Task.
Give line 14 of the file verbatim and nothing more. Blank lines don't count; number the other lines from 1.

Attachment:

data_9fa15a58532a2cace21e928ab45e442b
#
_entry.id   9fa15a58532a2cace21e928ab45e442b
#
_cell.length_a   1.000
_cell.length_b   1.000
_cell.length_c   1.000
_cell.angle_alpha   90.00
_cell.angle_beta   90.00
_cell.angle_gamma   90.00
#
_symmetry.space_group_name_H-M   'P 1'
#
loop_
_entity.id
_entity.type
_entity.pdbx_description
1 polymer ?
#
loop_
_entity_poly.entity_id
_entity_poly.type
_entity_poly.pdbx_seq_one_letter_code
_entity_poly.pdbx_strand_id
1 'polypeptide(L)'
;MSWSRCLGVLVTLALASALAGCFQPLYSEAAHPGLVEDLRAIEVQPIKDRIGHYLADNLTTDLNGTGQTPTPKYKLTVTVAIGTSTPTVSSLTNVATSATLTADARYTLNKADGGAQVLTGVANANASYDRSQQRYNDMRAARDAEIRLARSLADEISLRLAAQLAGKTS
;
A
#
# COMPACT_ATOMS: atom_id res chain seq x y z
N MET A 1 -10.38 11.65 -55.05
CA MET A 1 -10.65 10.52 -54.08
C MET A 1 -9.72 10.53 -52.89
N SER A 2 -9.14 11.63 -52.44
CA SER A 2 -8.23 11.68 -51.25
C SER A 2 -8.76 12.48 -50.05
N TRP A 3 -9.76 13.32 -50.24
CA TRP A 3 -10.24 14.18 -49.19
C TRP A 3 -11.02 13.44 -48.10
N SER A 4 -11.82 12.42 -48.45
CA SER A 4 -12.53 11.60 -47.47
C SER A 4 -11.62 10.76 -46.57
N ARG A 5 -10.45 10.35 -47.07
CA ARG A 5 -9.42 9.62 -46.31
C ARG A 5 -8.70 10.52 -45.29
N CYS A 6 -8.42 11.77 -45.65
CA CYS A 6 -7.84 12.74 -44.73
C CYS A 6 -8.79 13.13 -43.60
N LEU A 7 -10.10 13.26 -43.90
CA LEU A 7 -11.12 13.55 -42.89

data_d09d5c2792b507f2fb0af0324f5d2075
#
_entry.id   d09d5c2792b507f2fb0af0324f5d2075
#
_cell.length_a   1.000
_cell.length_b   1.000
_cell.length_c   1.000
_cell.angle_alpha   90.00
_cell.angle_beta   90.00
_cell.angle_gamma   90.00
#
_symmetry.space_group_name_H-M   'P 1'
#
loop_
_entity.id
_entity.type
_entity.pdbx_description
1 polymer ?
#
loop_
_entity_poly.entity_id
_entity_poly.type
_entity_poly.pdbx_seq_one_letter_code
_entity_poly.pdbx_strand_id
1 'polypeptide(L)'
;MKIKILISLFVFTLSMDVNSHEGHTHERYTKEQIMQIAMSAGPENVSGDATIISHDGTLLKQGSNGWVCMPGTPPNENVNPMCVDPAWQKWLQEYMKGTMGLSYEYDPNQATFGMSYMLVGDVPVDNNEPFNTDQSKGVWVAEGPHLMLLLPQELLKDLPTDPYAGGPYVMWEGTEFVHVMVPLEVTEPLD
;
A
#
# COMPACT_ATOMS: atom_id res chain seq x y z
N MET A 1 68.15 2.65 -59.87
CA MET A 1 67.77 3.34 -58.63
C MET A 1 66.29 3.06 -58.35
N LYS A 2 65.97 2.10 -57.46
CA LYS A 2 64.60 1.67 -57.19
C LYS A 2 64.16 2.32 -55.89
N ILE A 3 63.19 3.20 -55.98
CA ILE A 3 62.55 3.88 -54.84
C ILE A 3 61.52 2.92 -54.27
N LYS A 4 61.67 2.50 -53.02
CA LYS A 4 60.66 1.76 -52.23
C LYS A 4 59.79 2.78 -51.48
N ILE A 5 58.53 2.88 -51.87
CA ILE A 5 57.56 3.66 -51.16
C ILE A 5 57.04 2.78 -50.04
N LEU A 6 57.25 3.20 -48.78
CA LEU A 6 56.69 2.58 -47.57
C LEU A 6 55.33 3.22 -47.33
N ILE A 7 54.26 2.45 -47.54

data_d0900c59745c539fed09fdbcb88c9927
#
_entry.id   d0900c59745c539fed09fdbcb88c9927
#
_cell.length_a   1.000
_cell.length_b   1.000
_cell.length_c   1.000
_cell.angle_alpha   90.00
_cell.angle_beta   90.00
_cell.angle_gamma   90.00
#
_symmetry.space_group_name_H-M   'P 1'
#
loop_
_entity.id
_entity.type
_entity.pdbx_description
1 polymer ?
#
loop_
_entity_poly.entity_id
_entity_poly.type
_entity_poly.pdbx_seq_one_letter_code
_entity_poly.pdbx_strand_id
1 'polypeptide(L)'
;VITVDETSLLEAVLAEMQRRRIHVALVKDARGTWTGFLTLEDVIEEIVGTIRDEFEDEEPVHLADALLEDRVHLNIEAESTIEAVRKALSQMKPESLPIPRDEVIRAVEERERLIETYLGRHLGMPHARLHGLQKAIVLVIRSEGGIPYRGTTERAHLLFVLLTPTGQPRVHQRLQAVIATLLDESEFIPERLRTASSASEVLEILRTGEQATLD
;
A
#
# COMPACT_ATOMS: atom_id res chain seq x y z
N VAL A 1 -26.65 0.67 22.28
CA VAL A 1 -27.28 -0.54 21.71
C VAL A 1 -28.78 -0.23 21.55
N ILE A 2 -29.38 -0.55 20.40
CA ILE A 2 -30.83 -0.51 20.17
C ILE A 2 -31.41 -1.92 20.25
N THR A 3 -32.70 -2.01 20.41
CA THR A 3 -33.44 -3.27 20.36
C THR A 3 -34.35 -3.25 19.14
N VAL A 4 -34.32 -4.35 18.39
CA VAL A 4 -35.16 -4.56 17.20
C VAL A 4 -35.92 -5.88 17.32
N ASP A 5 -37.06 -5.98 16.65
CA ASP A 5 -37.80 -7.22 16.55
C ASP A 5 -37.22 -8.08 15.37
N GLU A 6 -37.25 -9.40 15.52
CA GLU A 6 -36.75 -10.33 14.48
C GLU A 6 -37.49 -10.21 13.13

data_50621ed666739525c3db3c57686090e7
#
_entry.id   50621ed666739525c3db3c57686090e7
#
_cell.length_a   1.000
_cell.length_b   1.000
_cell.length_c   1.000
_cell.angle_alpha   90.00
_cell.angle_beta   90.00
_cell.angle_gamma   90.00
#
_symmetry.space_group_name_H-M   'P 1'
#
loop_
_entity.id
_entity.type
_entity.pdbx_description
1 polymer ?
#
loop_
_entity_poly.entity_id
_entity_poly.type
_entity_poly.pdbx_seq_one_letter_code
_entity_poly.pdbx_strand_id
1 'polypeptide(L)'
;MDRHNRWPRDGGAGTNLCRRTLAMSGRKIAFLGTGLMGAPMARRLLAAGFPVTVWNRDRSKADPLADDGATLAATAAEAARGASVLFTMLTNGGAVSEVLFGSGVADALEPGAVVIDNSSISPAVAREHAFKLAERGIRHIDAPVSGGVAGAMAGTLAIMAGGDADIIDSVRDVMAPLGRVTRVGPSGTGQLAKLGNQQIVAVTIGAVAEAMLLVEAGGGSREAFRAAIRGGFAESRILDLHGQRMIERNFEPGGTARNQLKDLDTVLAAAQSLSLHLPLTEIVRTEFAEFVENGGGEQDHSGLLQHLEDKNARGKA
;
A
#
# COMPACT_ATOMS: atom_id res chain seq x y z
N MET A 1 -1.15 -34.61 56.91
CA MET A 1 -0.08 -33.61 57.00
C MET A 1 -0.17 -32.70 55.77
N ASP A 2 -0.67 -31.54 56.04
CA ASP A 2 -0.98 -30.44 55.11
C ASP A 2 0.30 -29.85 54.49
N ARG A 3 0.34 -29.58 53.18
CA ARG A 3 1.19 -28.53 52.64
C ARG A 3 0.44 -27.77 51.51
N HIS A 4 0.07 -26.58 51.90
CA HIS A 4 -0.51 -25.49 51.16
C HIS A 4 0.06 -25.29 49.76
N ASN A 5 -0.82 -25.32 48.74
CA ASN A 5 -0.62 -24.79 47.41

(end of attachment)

loop_